Emeralds are known to have natural cracks or fractures. The filling of surface-reaching fractures with various oils and resins is the most common practice to minimize fractures to improve an emerald’s appearance. The author recently examined a 3.04 ct emerald that revealed a mysterious filler pattern along the fractures, resembling a labyrinth and convolution (see above). Fracture filling can be identified using various methods. In this case, it displayed a chalky fluorescence under long-wave ultraviolet flashlight and was also detected with simple microscopic observation and fiber-optic lighting. The internal graining, irregular two-phase inclusions, and long needles within this stone indicated a natural origin. This was a unique and visually interesting pattern in the fracture filling material of an emerald.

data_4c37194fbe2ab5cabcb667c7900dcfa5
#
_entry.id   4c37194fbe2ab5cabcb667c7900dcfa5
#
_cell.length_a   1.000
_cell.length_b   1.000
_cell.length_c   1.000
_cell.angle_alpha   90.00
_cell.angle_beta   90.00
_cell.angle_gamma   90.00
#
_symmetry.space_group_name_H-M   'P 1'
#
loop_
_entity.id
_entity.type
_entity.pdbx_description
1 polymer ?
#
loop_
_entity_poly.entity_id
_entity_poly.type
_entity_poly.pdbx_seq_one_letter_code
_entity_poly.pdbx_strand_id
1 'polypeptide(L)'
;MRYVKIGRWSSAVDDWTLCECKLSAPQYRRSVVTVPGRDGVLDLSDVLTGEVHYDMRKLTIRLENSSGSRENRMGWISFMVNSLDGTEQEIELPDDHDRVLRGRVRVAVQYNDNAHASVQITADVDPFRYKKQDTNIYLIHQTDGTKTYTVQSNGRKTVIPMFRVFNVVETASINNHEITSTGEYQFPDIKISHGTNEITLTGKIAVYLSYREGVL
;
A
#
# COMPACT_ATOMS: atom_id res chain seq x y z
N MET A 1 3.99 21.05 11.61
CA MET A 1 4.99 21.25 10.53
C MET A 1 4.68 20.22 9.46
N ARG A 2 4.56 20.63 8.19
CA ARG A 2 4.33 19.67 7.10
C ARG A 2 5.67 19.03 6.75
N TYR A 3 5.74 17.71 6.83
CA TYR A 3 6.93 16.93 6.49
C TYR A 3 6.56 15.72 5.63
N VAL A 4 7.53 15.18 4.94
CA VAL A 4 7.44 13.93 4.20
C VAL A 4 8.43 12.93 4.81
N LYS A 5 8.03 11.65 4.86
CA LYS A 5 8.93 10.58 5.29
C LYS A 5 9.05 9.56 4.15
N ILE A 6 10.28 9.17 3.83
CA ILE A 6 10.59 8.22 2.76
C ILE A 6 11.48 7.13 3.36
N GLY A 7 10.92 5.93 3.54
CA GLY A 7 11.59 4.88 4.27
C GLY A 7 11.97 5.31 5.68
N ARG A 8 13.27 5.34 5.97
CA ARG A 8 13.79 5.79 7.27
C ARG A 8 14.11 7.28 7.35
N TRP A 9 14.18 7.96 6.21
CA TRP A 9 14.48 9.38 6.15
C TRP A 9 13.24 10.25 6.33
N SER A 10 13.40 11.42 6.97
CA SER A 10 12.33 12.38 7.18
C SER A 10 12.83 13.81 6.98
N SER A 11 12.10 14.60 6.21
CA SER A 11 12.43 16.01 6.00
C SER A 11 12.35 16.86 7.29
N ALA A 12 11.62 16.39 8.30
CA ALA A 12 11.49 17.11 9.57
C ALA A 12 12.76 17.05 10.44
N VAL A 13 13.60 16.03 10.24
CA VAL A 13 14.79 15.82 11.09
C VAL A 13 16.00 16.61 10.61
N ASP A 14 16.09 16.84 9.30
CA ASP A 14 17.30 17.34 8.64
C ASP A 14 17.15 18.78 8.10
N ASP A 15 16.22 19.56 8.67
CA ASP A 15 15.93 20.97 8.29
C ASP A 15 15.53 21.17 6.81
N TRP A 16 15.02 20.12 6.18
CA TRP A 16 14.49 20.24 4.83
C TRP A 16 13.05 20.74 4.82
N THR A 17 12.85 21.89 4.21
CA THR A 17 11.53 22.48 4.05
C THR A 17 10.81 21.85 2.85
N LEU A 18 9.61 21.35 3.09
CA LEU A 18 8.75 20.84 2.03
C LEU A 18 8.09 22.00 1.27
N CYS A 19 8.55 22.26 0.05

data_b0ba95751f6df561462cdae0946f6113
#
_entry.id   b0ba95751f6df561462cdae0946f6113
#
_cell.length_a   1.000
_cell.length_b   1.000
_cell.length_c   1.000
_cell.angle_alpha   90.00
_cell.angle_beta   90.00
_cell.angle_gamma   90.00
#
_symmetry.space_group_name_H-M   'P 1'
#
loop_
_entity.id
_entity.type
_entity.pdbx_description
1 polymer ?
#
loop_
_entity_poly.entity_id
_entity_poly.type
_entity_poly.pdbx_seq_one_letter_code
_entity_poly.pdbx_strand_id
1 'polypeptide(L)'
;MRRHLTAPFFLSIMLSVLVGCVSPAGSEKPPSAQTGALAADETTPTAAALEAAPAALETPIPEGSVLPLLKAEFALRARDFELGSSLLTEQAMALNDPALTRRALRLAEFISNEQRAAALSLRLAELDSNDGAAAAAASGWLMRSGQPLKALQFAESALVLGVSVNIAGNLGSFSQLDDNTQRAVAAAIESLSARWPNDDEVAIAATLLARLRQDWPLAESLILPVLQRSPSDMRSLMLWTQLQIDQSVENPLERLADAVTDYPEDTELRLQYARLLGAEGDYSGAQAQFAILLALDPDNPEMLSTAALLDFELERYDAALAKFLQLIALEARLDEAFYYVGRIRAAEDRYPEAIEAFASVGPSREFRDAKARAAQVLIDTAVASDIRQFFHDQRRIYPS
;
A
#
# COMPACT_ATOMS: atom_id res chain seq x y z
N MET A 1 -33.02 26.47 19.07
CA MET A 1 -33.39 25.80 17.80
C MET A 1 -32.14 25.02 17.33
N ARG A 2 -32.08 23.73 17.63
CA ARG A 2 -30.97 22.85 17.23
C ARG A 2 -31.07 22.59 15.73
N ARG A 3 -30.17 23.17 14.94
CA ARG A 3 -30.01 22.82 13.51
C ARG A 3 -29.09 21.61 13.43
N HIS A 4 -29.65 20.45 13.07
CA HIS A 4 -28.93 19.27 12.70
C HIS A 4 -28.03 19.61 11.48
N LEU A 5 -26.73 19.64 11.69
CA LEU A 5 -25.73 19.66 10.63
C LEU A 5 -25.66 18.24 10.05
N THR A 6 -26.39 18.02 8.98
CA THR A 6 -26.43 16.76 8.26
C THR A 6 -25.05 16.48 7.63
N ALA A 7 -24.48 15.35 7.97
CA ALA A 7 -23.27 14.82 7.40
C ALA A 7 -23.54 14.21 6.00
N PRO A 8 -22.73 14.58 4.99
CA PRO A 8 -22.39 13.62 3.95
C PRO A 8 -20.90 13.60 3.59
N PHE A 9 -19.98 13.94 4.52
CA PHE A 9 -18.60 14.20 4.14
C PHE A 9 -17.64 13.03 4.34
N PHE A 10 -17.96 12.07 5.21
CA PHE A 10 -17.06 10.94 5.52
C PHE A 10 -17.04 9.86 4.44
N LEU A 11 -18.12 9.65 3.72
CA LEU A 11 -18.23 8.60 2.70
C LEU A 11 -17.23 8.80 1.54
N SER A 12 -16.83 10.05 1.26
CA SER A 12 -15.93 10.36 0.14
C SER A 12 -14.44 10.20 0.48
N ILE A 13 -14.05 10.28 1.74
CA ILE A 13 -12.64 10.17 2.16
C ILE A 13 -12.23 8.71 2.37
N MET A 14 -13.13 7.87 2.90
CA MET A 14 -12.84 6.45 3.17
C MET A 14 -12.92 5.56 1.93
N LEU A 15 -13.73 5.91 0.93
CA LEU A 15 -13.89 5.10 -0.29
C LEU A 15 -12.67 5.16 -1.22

This article is republished with permission from the Gemological Institute of America (GIA).